Talk all you want about 500 channels and narrowcasting to niches of viewers, Monday’s announcement that Walt Disney Co. would buy Capital Cities/ABC Inc. was a $19 billion vote of confidence in the mass market.
This is a marriage of the mainstream, a merger of Main Street and middle America. In a G-rated wedding, this is Snow White saying “I do” to Peter Jennings.
It was also a marriage of parcel and deliveryman. Disney is a moviemaking machine; ABC has entree into almost all of the 93 million TV-equipped American homes.
And in both respects, it is a marriage that typifies the rationale behind a spate of mergers and acquisitions in the entertainment industry.
Virtually all the big deals involve mass media as the target or the combination of product and distribution as the goal. ABC rival NBC was bought by General Electric in one such acquisition.
In the case of Disney and ABC, the alliance pairs a popular company known for movies and theme parks with the country’s highest rated TV network.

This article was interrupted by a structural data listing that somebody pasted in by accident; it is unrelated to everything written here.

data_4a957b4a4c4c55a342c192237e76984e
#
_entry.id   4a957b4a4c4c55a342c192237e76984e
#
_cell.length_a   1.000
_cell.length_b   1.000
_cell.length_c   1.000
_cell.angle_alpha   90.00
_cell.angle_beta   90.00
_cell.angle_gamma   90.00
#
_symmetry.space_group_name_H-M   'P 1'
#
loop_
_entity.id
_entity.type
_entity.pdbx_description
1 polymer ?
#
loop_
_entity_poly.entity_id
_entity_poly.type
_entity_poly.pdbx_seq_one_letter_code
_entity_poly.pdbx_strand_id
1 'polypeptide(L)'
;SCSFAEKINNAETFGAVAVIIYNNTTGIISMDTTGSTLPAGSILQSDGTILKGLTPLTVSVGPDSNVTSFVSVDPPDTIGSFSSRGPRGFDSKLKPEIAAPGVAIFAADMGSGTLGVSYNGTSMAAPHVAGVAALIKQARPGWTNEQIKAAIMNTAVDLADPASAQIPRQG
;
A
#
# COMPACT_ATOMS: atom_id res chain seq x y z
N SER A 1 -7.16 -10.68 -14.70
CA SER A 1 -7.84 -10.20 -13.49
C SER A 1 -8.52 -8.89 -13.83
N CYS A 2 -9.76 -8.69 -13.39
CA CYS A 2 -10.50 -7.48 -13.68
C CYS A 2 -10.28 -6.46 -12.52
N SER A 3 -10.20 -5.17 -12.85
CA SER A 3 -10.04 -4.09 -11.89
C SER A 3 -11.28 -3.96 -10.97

“You couldn’t be more mainstream than Disney or ABC,” said Henry Jenkins, director of film and media studies at the Massachusetts Institute of Technology. “They’re experts in mainstream.”
If confidence in a mass market in one piece of the rationale, fear of the future is another.
Everyone from banks to computer companies seem to be caught up in a merger frenzy, and the entertainment and information industry has generated more mergers than most.
With technology changing so rapidly, companies are afraid they’ll be left behind.
Howard Suber, a professor emeritus of film and television at UCLA, said in this environment an entertainment company either “swallows a smaller fish or it gets swallowed.”
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